Subacute Rehabilitation Services in Wake County
With the expansion of our medical services in Wake County, including plans to grow outpatient care, physician extenders work closely with faculty members as part of a larger, interdisciplinary team.
“The physician extenders help ensure the care plan is carried out and the patient's issues are appropriately addressed,” says Tanya Zinner, MD, medical Director of Rex UNC Health Care Rehabilitation & Nursing Care Center of Raleigh and medical director of UNC-Rex Outpatient Rehabilitation Services.
“They address acute medical issues and pain management, monitor wounds, check labs, as well as meet with family and team members," Dr. Zinner notes. "We discuss any questions or difficult problems daily and work closely together. I am lucky to have a great team of extenders who ensure the patients receive excellent care.”
Kristen Broom, MSN, FNP, enjoys working with the variety of patients at the UNC-Rex rehabilitation facilities in Apex and Raleigh.
“Kristen had extensive experience in family medicine, so she has a lot of knowledge to help manage a variety of medical problems,” says Paul Than, MD, medical director of Subacute and Long-Term Care at Rex-UNC Rehabilitation of Apex. “Kristen works on rehabilitation plans for our subacute patients, and also helps care for our long-term patients.”
Tracy Watson, MS, PA-C, also based primarily in Wake County, has worked in a number of patient settings including cardiac rehabilitation, impatient medicine, and surgery, to name just a few.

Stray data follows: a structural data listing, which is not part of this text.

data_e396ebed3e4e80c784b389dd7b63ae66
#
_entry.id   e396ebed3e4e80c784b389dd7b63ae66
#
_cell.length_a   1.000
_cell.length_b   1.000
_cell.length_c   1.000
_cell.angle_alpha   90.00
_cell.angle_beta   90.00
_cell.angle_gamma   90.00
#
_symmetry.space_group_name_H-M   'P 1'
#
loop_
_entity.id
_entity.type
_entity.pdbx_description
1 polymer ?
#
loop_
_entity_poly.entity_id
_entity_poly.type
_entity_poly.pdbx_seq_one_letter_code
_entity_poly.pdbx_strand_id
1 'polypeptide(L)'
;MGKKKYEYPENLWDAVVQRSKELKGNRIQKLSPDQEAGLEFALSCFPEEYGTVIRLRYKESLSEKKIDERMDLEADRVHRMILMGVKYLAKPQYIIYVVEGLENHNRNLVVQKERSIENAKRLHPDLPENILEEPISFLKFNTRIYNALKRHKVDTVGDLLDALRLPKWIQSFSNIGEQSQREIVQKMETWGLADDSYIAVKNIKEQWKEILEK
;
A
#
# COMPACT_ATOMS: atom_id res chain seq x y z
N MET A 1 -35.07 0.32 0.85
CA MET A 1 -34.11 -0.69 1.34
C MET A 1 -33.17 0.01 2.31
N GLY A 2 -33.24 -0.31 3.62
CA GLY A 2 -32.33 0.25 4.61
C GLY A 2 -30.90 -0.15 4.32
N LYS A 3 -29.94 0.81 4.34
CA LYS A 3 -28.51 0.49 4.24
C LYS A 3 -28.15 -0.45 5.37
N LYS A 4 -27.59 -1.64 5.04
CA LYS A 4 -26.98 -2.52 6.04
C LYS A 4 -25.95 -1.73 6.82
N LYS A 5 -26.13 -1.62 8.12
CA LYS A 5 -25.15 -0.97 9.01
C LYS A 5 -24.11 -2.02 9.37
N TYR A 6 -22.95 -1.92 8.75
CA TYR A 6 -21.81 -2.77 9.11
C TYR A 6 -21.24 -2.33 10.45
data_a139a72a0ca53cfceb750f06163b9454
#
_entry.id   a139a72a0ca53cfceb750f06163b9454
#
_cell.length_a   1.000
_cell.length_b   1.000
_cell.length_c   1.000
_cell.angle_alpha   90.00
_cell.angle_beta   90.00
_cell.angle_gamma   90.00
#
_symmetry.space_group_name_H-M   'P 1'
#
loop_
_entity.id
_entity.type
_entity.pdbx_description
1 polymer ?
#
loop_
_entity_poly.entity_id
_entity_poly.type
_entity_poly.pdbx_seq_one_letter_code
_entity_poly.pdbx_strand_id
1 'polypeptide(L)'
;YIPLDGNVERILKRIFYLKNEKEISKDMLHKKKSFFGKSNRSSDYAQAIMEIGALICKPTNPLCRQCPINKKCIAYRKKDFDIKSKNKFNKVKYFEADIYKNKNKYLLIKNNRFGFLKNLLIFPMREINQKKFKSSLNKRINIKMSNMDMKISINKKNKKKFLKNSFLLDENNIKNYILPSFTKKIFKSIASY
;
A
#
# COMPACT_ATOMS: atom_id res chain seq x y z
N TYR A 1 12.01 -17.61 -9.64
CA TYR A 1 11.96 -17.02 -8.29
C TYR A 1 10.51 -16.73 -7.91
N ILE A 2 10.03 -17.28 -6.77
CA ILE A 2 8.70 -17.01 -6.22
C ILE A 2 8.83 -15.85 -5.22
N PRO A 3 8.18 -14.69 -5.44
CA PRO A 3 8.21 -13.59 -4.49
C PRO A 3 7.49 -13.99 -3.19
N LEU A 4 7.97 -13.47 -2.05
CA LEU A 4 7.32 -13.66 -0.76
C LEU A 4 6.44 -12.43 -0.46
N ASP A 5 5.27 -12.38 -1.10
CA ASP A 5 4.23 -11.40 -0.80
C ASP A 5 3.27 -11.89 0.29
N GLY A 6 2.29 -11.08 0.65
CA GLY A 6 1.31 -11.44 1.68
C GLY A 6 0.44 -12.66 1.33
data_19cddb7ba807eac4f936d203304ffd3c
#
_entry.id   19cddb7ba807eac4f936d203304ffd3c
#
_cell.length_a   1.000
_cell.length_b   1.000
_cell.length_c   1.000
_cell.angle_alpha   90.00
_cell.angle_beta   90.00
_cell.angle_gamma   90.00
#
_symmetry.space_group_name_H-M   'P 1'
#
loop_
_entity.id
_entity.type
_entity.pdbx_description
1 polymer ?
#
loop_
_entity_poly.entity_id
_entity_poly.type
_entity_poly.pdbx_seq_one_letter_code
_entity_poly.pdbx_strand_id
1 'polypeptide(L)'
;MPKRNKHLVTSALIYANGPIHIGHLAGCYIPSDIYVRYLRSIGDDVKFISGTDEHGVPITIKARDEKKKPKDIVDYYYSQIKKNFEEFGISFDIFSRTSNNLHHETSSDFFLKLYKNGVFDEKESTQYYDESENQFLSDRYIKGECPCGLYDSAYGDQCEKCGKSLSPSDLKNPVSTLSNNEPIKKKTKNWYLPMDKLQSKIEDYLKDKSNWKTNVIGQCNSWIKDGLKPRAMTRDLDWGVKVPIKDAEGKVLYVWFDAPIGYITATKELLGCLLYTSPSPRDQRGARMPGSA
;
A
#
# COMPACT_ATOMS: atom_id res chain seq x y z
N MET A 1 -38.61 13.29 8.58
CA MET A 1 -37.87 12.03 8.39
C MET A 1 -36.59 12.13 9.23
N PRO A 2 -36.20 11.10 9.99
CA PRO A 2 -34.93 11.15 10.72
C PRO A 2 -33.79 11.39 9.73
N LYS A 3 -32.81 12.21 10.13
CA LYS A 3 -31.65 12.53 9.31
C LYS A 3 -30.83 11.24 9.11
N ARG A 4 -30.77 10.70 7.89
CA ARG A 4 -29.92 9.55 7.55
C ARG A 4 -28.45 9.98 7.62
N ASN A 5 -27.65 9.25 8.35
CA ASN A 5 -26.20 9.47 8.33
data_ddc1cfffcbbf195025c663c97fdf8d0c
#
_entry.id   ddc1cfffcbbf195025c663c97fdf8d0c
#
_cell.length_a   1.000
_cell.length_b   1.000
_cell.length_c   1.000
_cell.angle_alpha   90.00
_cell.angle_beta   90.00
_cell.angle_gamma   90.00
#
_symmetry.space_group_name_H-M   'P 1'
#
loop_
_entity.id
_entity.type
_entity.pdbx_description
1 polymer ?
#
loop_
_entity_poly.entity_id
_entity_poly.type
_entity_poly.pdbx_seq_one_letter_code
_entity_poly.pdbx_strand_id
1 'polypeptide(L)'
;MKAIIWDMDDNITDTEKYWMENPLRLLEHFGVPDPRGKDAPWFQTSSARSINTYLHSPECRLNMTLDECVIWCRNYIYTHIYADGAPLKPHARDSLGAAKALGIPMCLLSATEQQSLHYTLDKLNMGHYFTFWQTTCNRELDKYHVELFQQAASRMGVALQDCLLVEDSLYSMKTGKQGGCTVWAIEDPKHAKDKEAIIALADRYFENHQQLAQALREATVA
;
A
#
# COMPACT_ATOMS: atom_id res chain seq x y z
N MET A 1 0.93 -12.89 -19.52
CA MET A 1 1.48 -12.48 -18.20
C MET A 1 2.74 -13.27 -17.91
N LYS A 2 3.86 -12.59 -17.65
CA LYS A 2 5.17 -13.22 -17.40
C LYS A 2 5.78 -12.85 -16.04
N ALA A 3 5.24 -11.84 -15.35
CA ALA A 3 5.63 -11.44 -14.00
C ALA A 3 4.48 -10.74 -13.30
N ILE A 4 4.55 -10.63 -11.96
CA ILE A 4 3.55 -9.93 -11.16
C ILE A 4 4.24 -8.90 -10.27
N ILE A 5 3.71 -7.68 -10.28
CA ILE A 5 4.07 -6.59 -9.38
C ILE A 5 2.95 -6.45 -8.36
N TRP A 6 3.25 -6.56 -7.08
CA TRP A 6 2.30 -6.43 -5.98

“In sub-acute rehabilitation, we have everyone from stroke patients to people who have undergone joint replacements,” Watson says. “For the transition home, we give patients the confidence that they can do daily activities.”
As a team member at UNC-Rex Rehabilitation Center in Raleigh, Watson depends on the nurses and therapists to tell her when they notice anything different about a patient. With oversight from with Tanya Zinner, MD, the team makes sure each patient is improving.
“We had a stroke patient who was working really hard,” Watson notes. “He came from inpatient to subacute, because he needed more time to recuperate.”
For this and other patients, Watson also uses her background in exercise science. “Exercise helps all patients, across the board,” she observes. “A lot of what we do in rehabilitation is movement-based therapy. For example, some of our patients can’t use weight machines. They need to use their body weight to strengthen, because that translates better into real life.”
The subacute rehabilitation team looks forward to the arrival of Brian Alfano, MS, PA-C, a physician extender who will join in early 2012.
Managing Rehabilitation and Wellness at Work
Rebecca Artinian, MS, PA-C, provides essential services at the UNC Employee Occupational Health Clinic, working with James Hill, MD, MPH, medical director. The clinic serves all UNC employees.
Artinian provides first care and initial diagnoses of work-related illnesses and injuries along with prescribing return to work status, follow-up care, and medical case management. She also conducts medical clearance exams for employees using respiratory protection or working with hazardous materials, and provides health care immunizations.
Her experience includes working in an emergency room, which helps her treat acute injuries. “Most of what we see is routine and preventative, but you never know until someone walks in,” she says.
“Most of the injuries we see are sprains and strains, but we also treat other injuries such as lacerations, chemical exposures and minor eye injuries,” Artinian adds. “We provide referrals to other providers as needed.”
Contributions from Physician Extenders
“Our physician extenders allow us to expand our expertise to other areas of our community and to diverse patient populations,” notes Susan Evers, MPH, FACHE, associate chair for administration at UNC Physical Medicine & Rehabilitation. “Our surrounding communities, whether on or off campus, benefit greatly from these highly qualified team members.”